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Why "Gotham" Succeeds Where Other Prequels Fail

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I have been known to outwardly hate prequel films. This is, in no small part, due to them tending to be terrible. It should come as little shock that I was extremely reticent about watching Gotham, DC’s attempt at a prequel story for the Batman franchise. As I have defended in past, the Batman origin story is the greatest origin story in film, and attempting to undertake it in a way which would not result in extreme disappointment for aficionados of the canon seemed dodgy, at best.

I was very, very wrong – and I’d like to examine why.

Why Prequels Usually Suck

Prequels generally tend to suck out loud – but why? It seems as though the origin of anything would occupy a treasured place in a film epistemology.

  • Origin stories are usually already told. Turns out that virtually every Spiderman film franchise has burnt hours of our lives showing us the exact same origin story. Although the trope is periodically subverted (Batman (1989), at least one Hulk film), we usually have seen the origins of our favorite characters to one degree or another.
  • Predestination and foregone conclusions: reverse engineering stories. When the conclusion is canon, it may be tempting for a screenwriter to “reverse engineer” their plot based on that conclusion. This leads to the concept that certain things have to happen because they have already happened. (If this seems oddly circuitous, it’s probably just bad phrasing on my part.) This doesn’t only infect/affect prequels, but also retconning existing universes – like Spock and Kirk’s unlikely friendship in J.J. Abrams’ Star Wars audition reel or Kyle Reese and Sarah Connor’s preordained sexual escapades in Terminator: Genisys. The Star Wars Prequilogy (yeah, I port-manteau’d that – so what?) is especially guilty of this, having presented insanely unbelievable scenarios because … destiny.
  • Destroying beloved canon. There’s a fine line between homage and blasphemy when it comes to canon – and it’s not always necessarily discernible at first glance. As Noel Murray pointed out in The problem with prequels, they tend to trade on the totemic and are “comfortingly familiar”; this can function to distance, rather than embrace, fandom when a prequel installment changes some pillar of a film canon’s epistemological system. (A simple example is how Abrams, over the course of two prequel films, manages to remove the need for starships by allowing trans-warp teleportation and magic Lazarus-style resurrections with MacGuffin blood.)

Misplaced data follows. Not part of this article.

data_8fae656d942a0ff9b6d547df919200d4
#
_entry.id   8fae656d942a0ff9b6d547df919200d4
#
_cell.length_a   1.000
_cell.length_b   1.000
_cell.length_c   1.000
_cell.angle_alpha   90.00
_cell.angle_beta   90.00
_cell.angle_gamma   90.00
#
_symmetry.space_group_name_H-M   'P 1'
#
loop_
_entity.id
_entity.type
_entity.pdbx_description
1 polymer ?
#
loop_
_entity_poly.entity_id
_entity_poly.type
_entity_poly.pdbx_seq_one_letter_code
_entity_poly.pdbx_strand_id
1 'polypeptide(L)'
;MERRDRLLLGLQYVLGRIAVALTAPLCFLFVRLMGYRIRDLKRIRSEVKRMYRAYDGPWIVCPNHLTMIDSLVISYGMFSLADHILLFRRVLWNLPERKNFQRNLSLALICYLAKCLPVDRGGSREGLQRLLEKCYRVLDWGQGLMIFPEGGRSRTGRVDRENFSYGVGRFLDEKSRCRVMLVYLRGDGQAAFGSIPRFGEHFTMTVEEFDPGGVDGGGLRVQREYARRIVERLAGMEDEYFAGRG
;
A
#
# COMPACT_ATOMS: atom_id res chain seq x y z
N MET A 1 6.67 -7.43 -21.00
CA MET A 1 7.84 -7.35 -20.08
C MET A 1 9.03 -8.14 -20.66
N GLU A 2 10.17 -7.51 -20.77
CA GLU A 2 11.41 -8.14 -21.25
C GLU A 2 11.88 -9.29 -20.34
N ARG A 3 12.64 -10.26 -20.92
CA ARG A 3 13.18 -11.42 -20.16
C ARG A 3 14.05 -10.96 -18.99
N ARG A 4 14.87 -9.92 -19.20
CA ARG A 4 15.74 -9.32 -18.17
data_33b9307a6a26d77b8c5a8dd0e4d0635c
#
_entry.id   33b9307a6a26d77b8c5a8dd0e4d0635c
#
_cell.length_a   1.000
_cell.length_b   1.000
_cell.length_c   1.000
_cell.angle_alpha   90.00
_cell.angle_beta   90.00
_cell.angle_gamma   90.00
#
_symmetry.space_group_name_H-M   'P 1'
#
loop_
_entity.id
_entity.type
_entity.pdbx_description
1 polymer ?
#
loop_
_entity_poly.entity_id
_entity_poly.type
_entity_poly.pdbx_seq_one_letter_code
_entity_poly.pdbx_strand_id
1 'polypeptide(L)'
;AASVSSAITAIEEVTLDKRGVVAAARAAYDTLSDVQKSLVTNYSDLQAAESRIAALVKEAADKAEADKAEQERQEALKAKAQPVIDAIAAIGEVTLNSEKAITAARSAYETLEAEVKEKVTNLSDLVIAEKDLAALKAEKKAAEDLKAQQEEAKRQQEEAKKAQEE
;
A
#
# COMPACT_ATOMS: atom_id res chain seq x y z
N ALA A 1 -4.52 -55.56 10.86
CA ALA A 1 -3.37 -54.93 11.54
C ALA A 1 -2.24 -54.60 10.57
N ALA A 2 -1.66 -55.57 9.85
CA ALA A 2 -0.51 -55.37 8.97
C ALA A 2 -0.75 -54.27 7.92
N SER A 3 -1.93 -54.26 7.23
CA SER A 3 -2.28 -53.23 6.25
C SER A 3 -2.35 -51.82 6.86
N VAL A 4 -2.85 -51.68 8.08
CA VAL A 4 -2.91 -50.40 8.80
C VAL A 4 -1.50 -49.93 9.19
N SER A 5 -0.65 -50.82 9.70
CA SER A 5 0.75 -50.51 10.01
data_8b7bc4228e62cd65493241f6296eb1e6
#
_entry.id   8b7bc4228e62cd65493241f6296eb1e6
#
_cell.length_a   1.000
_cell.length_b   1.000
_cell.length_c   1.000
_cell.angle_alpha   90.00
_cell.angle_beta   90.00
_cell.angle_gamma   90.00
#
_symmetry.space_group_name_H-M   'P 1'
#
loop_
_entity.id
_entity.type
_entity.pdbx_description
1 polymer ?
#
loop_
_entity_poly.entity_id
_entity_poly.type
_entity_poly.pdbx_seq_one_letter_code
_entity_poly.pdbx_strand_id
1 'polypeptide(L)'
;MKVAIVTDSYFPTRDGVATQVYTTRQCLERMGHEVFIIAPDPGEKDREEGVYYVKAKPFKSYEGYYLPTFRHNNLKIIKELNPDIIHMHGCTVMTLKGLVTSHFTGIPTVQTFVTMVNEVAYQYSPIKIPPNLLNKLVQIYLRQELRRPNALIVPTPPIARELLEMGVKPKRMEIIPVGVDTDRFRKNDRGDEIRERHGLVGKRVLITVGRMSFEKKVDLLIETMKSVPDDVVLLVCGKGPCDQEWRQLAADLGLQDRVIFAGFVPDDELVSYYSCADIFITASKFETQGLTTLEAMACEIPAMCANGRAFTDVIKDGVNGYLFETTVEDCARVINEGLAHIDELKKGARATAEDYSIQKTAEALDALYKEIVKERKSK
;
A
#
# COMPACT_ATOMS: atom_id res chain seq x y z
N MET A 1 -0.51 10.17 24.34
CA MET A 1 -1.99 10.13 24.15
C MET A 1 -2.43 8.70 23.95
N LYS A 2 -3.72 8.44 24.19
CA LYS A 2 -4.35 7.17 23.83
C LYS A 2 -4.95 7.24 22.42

• We don’t need to know everything. A serious criticism I’ve had regarding many modern film and television properties is that they don’t leave anything to the imagination. To pick on the Prequilogy for a moment (and who doesn’t love to do that), no one really cared that midichlorians make you one of the Elites in your universe, or that Darth Vader was apparently the product of a virgin birth. Those things weaken the canon, point out horrific plot holes, and aren’t anywhere nearly as impressive as whatever your imagination could have come up with. In the same way that the disemboweling scene in “Braveheart” is so disturbing because you can only see Wallace’s reactions to the horrors he’s suffering, leaving things to the imagination is paramount in creating an immersive film universe which stands up on its own.

Gotham’s Success

Gotham seems to succeed where others fail because it’s not a prequel, or, at least, not strictly one. The events in its arcs take place before most of the canonical Batman mythos, but it isn’t a prequel of any of the existing Batman canons. It introduces characters which break any sort of canonical consistency with the Burton/Schumacher and Nolan arcs, but we’re perfectly fine with it, as it doesn’t pretend to attempt to achieve epistemological consistency.

There is an overarching character arc which forms the core of the Batman mythos, and it has been adhered to by the Bruno Heller and the rest of the writing staff of Gotham.

They also don’t have The Batman in season one. At all.

You get to see Young Master Bruce stumble and plod his way into becoming a great detective (remember, that’s what The Batman does in between kicking the crap out of baddies) at the same time you see the antithetical fall of Gotham into the state where it needs The Batman. (I’d love to take credit for this part of the argument, but I owe huge chunks of it to SEK.)

It’s worth pointing out that Heller also leaves out the yang to Batman’s ying, The Joker, in the first season. My supposition is that we’re going to see something that we never saw in Nolan’s treatment of The Joker: a backstory. I’m not quite sure how I feel about that, at the moment. In the same way that the Batman canon relies very heavily on there being a very solid backstory for The Batman, the origins of The Joker are exceptionally fluid and ill-defined. It could be said that, in some meta-context, that part of The Joker’s canon exists in an orthagonal orientation to The Batman because the characters are such specific polar opposites.

In the end, Gotham is what a prequel is supposed to be: setting the stage for something larger, not rehashing known canon with new actors.

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